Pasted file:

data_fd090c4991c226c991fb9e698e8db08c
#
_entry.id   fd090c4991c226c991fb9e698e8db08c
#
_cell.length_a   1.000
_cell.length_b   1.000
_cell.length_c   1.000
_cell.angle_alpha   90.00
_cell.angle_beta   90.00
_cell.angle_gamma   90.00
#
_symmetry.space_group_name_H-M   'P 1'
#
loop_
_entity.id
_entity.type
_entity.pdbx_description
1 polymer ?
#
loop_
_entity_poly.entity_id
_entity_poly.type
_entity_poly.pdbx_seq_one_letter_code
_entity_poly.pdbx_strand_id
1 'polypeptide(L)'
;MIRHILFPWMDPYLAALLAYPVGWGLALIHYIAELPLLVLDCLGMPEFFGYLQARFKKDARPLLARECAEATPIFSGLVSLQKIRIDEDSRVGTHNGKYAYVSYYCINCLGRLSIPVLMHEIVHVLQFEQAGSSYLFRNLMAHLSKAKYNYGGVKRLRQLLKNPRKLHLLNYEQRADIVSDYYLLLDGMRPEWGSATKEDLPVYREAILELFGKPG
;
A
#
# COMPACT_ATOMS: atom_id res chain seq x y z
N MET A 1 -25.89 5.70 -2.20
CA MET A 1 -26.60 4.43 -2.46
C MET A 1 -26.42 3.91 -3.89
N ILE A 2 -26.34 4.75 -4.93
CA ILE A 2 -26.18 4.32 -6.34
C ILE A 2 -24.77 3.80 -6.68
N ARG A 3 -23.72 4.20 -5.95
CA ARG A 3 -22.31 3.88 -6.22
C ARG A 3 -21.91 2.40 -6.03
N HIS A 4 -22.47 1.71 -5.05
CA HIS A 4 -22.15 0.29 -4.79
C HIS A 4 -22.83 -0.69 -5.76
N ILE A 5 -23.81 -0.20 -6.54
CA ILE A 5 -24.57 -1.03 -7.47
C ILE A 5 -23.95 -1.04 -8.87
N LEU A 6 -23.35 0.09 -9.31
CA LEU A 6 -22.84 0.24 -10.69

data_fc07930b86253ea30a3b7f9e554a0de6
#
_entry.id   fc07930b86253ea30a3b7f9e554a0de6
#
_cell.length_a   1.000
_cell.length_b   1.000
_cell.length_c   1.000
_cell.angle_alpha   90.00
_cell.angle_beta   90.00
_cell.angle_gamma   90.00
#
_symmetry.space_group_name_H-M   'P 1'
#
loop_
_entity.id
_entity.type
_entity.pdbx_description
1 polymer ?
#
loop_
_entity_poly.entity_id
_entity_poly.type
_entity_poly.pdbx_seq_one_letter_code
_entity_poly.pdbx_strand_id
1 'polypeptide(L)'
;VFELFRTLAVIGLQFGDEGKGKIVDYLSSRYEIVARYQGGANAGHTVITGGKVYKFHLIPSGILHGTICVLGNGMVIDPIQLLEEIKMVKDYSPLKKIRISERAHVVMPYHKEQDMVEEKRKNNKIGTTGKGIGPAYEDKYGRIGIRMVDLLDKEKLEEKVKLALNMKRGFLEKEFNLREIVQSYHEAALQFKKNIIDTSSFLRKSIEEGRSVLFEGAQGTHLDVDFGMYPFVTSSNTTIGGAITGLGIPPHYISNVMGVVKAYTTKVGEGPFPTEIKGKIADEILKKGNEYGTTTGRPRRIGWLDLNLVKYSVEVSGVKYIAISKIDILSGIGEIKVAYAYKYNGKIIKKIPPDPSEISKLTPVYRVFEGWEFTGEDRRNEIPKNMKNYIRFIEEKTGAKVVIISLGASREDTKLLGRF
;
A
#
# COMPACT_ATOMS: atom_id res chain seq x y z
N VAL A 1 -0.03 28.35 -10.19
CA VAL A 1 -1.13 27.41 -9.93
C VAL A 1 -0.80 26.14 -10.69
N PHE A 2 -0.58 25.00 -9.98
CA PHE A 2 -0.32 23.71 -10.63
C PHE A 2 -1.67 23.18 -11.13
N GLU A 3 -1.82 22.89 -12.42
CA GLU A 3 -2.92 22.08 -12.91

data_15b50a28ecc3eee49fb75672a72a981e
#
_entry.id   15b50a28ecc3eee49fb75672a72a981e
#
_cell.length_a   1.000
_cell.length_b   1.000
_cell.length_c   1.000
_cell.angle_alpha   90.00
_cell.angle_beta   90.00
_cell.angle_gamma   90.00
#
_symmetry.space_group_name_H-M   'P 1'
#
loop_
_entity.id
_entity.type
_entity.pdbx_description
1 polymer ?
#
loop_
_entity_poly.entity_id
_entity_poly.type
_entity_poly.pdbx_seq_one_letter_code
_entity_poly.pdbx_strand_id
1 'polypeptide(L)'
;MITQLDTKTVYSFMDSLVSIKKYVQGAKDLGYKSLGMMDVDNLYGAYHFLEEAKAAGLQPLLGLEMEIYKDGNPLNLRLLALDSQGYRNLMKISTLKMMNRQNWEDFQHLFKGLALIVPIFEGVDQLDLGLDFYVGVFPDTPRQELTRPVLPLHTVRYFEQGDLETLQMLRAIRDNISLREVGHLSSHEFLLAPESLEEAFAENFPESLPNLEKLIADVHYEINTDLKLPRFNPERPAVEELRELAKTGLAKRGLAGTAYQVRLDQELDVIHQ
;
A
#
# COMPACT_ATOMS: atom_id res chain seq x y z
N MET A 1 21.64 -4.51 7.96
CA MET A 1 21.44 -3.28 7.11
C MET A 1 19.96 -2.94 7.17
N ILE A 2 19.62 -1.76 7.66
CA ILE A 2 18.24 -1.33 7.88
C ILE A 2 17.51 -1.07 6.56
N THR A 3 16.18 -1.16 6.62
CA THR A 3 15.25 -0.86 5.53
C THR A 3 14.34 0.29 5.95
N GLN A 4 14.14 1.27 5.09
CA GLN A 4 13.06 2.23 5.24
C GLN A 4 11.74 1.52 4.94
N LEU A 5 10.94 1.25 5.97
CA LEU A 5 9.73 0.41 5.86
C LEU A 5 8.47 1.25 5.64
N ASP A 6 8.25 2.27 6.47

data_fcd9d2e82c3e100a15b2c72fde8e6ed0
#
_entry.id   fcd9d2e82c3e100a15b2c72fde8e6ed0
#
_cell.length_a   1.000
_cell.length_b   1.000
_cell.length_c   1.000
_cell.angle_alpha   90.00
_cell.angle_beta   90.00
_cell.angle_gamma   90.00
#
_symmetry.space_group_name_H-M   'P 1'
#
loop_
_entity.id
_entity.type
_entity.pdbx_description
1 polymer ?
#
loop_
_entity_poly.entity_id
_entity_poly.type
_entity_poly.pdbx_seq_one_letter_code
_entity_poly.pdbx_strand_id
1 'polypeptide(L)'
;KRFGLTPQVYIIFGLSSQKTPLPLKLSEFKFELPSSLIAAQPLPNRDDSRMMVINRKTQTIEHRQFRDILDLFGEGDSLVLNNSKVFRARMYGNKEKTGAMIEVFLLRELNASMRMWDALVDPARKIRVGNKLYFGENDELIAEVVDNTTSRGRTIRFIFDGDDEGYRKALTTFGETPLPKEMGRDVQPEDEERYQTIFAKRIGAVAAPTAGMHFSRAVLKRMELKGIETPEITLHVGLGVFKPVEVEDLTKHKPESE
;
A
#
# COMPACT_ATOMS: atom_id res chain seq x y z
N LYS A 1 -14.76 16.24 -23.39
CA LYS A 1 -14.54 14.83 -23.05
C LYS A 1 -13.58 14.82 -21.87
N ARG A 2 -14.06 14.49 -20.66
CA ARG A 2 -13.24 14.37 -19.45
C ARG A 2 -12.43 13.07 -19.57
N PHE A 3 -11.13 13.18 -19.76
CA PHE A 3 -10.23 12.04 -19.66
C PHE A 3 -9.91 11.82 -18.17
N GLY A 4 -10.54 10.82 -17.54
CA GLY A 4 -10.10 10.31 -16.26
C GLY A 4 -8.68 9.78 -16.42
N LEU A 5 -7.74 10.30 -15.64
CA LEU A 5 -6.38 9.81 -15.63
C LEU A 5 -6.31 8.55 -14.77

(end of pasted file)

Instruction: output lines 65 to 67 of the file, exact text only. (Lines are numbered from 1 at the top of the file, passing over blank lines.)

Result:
1 polymer ?
#
loop_